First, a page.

King Arthur: Legend of the Sword (Legend of the Sword from here on out) is a bad movie. Guy Ritchie, known for his slick crime thrillers, probably wasn’t the right choice to direct this. In fact, he makes a lot of really bad choices here. Legend of the Sword is all over the map; half the time, it’s trying to be the kind of cool heist movie that Ritchie excels at, half the time it’s trying to be an epic action movie. Ritchie has no handle on the action portions of the film, which end up looking like something out of a video game. And the heist portions feel at odds with the basic premise of the film. Legend of the Sword is a mess.

Let’s start with the basics. As I mentioned, much of the high-fantasy stuff from this film looks really bad. The film is here to set-up a sequel, and suffers from many of the problems suffered by other films that exist solely to create an expanded universe. Too many allusions to unseen characters, too many pieces of iconography saved in favor of B-list knockoffs, and not enough careful storytelling.

The film has a weird, labyrinthian backstory, one not entirely recognizable to lovers of Arthurian legend, but also isn’t easy to understand for a newcomer either. There’s a whole slough of newly invented characters who mostly seem interchangeable. The film doesn’t take the Arthurian legend all that seriously, which would be excusable as if this film were fun, like Ritchie’s The Man From U.N.C.L.E. adaptation; unfortunately, this film mostly operates in a space of dourness, not a space of fun.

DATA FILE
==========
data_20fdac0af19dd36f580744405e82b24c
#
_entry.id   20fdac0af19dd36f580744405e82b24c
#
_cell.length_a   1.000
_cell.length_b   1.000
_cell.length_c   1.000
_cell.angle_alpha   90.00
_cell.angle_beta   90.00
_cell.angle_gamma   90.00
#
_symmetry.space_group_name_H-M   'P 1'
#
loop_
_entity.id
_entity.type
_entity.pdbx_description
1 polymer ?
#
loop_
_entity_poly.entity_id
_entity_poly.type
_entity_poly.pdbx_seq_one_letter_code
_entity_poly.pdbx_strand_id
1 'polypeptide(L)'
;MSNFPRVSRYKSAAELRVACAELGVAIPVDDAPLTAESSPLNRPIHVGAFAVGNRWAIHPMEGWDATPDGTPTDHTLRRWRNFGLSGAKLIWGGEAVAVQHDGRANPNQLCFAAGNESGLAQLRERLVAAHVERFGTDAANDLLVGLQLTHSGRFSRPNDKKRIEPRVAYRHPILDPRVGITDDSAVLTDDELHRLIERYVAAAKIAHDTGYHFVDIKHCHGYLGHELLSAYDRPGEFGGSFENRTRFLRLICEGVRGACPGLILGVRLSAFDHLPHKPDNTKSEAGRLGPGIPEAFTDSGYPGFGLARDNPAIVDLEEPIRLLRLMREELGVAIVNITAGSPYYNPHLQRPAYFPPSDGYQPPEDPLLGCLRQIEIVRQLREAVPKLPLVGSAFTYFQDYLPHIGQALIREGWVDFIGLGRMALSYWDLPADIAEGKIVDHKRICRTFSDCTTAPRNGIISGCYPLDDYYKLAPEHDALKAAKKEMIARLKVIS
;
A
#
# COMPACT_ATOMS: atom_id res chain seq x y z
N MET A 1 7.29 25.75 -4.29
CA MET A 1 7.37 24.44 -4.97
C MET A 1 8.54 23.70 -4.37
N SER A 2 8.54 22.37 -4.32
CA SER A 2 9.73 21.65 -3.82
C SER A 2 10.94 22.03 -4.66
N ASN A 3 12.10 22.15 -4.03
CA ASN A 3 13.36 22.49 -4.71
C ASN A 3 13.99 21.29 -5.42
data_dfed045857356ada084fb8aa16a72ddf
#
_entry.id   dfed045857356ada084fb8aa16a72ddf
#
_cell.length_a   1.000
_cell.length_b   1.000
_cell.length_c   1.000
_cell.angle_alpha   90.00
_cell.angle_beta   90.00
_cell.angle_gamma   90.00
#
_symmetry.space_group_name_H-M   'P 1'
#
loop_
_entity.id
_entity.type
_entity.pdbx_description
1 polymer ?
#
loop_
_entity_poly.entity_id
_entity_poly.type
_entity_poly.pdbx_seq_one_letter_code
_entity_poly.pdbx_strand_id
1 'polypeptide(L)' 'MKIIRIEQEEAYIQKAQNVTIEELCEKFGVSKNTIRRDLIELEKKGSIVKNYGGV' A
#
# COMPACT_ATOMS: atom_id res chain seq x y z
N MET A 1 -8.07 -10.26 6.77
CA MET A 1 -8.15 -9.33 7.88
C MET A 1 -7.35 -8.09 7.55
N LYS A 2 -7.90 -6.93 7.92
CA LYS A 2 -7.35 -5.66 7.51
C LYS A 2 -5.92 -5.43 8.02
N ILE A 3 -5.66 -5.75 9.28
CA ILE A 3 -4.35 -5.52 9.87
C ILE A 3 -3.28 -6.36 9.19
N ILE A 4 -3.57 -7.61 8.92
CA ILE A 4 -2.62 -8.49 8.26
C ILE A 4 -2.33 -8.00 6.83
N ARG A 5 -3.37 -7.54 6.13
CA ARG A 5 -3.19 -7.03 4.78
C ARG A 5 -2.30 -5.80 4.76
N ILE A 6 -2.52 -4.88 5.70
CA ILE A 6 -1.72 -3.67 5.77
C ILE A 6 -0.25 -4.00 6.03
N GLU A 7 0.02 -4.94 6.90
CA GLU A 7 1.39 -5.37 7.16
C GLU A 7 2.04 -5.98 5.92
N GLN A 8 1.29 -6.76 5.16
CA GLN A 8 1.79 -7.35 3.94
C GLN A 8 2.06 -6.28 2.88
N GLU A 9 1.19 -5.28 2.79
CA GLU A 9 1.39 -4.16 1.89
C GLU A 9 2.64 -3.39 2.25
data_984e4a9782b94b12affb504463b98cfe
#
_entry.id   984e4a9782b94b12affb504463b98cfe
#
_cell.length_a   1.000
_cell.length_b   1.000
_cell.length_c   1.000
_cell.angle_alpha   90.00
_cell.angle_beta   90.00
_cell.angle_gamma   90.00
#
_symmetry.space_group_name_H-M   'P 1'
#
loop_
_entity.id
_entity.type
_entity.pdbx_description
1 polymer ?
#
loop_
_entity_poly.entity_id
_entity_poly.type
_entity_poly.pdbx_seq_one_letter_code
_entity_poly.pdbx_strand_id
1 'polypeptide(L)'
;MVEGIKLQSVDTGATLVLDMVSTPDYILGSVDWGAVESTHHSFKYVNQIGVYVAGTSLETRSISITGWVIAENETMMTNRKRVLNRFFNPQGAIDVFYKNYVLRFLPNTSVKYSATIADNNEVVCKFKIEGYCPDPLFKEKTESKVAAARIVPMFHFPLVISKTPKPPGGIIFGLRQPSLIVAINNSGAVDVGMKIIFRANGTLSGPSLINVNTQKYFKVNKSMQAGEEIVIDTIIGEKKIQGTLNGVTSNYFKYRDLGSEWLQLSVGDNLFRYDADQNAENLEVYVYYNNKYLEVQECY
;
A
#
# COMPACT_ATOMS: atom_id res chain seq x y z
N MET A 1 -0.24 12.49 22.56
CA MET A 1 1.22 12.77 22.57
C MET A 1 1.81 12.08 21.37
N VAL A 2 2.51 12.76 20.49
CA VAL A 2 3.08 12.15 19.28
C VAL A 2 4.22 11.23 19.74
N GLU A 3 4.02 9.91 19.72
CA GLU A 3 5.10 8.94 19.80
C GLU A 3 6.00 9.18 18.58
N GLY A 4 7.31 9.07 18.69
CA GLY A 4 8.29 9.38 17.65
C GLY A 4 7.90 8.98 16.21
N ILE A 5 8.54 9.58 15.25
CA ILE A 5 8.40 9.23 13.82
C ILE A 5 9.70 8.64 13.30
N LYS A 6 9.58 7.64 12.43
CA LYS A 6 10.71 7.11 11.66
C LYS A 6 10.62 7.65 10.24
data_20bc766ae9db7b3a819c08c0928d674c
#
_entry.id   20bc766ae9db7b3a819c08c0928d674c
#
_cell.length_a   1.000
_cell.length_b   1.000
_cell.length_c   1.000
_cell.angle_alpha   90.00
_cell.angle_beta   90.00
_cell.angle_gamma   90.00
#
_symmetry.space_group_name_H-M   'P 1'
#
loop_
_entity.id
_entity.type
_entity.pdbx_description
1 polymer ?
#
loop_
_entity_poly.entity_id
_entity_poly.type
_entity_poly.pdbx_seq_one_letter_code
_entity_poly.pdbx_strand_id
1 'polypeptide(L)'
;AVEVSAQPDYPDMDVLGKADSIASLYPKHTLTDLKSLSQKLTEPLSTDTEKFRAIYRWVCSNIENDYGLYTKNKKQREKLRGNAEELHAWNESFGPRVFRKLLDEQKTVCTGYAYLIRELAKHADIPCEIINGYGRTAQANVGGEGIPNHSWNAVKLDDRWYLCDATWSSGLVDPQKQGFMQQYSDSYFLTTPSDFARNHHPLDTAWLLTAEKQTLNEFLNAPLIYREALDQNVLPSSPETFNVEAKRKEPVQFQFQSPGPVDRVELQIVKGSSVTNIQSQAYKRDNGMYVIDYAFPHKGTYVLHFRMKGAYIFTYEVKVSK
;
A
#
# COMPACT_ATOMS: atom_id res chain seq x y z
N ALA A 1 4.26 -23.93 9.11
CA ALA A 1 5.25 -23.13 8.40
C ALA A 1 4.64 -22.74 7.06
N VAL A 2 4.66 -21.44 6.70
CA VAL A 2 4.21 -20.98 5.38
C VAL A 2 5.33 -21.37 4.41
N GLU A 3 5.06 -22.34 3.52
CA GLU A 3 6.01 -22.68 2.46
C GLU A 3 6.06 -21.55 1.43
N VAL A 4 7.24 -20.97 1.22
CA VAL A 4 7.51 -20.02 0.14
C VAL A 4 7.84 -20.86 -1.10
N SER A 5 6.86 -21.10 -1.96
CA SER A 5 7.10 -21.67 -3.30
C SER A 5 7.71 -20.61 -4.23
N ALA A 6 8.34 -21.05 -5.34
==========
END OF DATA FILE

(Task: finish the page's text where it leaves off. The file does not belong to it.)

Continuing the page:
Jude Law here is doing some real scenery chewing, and it’s great. He’s an actor who really has a feel for what the appropriate tone is for this film. Hunnam is also good here, once again affirming my theory that the main obstacle stopping Hunnam from becoming a crossover star is that he works best playing English. On the other hand, it’s really unclear what Àstrid Bergès-Frisbey is doing here, and this is not the best use of Aiden Gillen either, particularly since casting him in a film like this is only going to make the Game of Thrones comparisons more obvious and jarring.

This film generally also struggles with its women, who are predominantly props and objects to be used or slaughtered, not actual people. Guy Ritchie has always been on the bro-side of the spectrum as directors go, but the casual way that violence is inflicted upon women here is somewhat troubling even by Ritchie’s standards.

Many otherwise competent directors struggle with this kind of high fantasy; Wolfgang Peterson’s Troy, Ridley Scott’s Exodus: Gods and Kings, Alex Proyas’ Gods of Egypt – I could go on. It’s no surprise to me to see Guy Ritchie join their company; his style always felt ill-suited to this genre. That the film is this spectacularly bad? Well, that’s another thing.

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